OAG FACTS - August 2014
This month we take a look at the American domestic market in light of the AA/US merger that was finalised at the end of last year. Drawing on data from OAG’s Schedules Analyser and DOT Analyser we will look at whether domestic capacity has decreased overall as the two carriers have consolidated capacity, whether fares are likely to go up or flights will be harder to get.
In August 2014 carriers worldwide will add 17.1 million new seats compared to August 2013, according to OAG FACTS. This increase of 5% takes total seats to 396.6 million. Flights will grow by 3% to 2.9 million. The Middle East has the fastest growing to/from capacity this month, up 10% compared to last August, with carriers adding 1.5 million seats, taking the total to 17.2 million seats.
The only region which will see a decline in capacity in August 2014 are seats within North America, which will be 1% lower. We explore some of the reasons for this in more depth below.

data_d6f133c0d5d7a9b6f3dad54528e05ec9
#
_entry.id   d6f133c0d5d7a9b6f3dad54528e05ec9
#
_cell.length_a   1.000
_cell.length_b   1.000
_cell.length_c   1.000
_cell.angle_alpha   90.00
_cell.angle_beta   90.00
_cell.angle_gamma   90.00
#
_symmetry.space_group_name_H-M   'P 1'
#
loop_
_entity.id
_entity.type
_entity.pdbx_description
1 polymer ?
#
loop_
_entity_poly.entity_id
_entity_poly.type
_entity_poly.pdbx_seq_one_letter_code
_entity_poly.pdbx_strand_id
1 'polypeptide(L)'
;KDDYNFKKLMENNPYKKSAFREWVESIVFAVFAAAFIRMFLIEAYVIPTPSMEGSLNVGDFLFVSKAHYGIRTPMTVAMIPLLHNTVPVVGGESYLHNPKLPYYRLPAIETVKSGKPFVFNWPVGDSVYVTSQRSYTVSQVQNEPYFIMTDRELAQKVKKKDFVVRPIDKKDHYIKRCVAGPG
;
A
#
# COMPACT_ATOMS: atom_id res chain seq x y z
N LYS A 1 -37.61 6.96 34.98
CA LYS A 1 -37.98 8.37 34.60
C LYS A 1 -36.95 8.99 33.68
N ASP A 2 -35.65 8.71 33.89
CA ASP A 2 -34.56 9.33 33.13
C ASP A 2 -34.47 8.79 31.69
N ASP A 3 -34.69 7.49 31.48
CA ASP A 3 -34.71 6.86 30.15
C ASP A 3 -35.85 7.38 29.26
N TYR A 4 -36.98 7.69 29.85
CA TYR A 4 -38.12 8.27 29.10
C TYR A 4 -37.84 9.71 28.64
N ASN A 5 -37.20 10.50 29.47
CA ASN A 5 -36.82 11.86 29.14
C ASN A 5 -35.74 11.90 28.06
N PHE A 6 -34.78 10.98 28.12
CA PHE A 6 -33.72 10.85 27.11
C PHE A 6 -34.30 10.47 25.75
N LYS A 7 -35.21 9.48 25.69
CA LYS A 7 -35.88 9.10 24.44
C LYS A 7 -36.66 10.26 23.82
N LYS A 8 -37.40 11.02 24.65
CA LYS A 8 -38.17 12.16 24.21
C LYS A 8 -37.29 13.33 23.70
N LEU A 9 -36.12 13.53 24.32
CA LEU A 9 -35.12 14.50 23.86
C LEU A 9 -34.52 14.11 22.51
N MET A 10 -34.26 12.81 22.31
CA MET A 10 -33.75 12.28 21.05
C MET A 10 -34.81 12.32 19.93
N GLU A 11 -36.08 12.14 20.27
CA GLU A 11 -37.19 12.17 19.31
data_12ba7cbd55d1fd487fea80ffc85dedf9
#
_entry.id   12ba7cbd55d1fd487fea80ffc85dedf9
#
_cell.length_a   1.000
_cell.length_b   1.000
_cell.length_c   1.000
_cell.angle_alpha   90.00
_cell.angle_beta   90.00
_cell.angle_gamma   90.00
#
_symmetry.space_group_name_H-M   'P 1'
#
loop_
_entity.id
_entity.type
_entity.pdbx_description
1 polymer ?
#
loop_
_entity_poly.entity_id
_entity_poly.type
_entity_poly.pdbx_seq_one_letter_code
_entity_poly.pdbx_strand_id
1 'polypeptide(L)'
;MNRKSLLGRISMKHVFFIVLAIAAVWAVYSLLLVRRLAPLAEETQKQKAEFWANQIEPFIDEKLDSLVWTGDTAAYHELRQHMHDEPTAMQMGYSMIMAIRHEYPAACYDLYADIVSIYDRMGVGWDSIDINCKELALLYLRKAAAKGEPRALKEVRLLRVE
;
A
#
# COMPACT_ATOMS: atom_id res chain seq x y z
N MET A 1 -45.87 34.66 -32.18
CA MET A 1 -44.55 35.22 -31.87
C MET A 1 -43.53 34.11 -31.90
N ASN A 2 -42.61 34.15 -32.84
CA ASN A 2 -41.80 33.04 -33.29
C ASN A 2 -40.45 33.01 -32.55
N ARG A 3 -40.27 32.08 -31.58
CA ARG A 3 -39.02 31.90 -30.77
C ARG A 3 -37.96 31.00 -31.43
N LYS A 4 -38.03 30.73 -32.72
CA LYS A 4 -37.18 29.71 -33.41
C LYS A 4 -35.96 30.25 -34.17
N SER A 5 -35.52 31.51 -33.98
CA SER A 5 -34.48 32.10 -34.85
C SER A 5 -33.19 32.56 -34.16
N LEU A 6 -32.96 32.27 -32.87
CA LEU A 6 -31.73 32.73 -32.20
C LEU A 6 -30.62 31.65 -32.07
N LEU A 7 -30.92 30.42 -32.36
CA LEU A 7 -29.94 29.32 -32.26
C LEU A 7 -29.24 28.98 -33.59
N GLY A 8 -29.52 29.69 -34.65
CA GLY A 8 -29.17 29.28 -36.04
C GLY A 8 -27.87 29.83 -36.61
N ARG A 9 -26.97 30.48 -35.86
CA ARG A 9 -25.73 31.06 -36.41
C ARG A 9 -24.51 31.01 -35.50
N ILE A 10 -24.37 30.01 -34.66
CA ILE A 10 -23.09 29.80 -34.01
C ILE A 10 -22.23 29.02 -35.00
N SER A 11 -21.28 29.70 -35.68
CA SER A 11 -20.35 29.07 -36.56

Is US government policy a blunt instrument?
As part of the merger settlement announced by the US Department of Justice (DOJ) in November 20131, both US Airways and American Airlines agreed to give up several hundred slots at seven constrained airports across the US. Those slots were intended for low-cost carriers such as JetBlue and Southwest Airlines, in order to keep prices low for consumers who might be affected by the increasing consolidation in the US airline industry. Divestitures were to take place at airports in Boston, Chicago, Dallas Love Field, Los Angeles, Miami, New York’s La Guardia Airport and National Airport, Washington, D.C. Earlier this year2 we explored the implications for market share on some of the biggest US domestic routes and airports.